Head tilts. Some pets do it more than others, and most people find it charming. Subjectively, a head tilt is so often adorable and just perfect for a sweet photo. But what does it actually mean? Is it something that you should worry about? There’s a lot to understand about this trait in your furry household members. Take a look.
Are there different reasons for a pet to have a head tilt?
Despite popular belief, there are many different reasons for pets to have a head tilt. Below are the most common ones for you to look at.
- Hearing: Pets have exceptional senses of hearing, so they can hear a lot of sounds humans can’t. However, they also have a strong directional sense to their hearing. When they tilt their head and/or swivel their ears around, they may be trying to figure out where the sound is coming from. The change in their head direction (especially if they go right and then left) helps them to better determine where the sound is coming from.
- Vision: Your pets can sometimes do a head tilt in order to adjust their vision. Their nose will get in the way, so they adjust their angle in order to see better. Tilting their head is helpful for giving them a wider angle of view. It’s pretty cute but also logical when you think about their snouts.
- Paying attention: Another reason for head tilting is that they’re showing how much they’re paying attention to you! Yes, seriously. Pets obviously can’t understand everything we’re saying, but tilting their head back and forth and attentively watching you is a sign of that attention.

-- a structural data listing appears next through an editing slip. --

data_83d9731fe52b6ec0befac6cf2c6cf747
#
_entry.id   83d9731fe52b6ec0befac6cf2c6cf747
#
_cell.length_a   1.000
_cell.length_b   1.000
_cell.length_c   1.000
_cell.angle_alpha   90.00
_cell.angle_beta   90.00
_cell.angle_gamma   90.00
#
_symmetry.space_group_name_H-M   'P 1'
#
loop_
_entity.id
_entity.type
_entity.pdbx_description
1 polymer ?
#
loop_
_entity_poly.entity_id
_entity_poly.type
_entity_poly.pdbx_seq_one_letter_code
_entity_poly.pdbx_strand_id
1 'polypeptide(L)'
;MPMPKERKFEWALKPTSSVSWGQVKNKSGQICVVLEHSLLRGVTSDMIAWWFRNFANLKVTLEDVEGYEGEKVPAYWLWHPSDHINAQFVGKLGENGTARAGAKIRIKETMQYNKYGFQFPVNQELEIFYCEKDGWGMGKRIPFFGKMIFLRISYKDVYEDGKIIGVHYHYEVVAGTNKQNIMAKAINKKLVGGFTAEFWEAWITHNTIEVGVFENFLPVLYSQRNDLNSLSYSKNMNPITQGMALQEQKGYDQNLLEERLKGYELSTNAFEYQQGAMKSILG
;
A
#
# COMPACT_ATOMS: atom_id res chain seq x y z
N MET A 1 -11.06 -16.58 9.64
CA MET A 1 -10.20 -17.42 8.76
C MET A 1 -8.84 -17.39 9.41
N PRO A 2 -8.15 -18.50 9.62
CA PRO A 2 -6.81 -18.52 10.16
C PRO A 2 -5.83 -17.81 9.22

Another way that they’re paying attention to you is that they’re watching your body language. To do that, much like when we talked about vision above, they’re doing the head tilt to get a better view of your body language.
The other main reason for them to do the head tilt, as far as paying attention, is to signal to you that they are concentrating on you. You know how humans nod and say “mhmm” to show their conversation partner they’re paying attention? Head tilting, and ear flicking (as well as tail movements and panting) are all dog equivalents.
- Looking for your attention: Pets are smart creatures, there’s no question. So it probably won’t surprise you when you learn that pets will sometimes do the head tilt just to get your attention. They learn that you love to see the head tilt (by showing them more attention, etc.) when they do it. If they’re feeling lonely or bored, they may come up to you and do a head tilt just to get your attention!
Do all pets do a head tilt?
Not all pets will do a head tilt, no. You may notice that flat-faced pets (such as pugs or siamese cats) won’t do a tilt as often. They don’t need to adjust the angle for their vision the same way. However, all of the other reasons would be the same.
Some pets don’t do a head tilt simply because they don’t feel the need. Some either don’t want to do it, or they may have arthritis or another condition that makes this movement painful or irritating. It isn’t a bad sign if your pet doesn’t do a head tilt!
When is a head tilt bad?
Unfortunately, there are some other negative reasons for pets to do a head tilt. You’ll most likely notice these if your pets are doing a head tilt out of the ordinary. Or if the head tilt behaviour is happening a lot more than normal without any clear cause.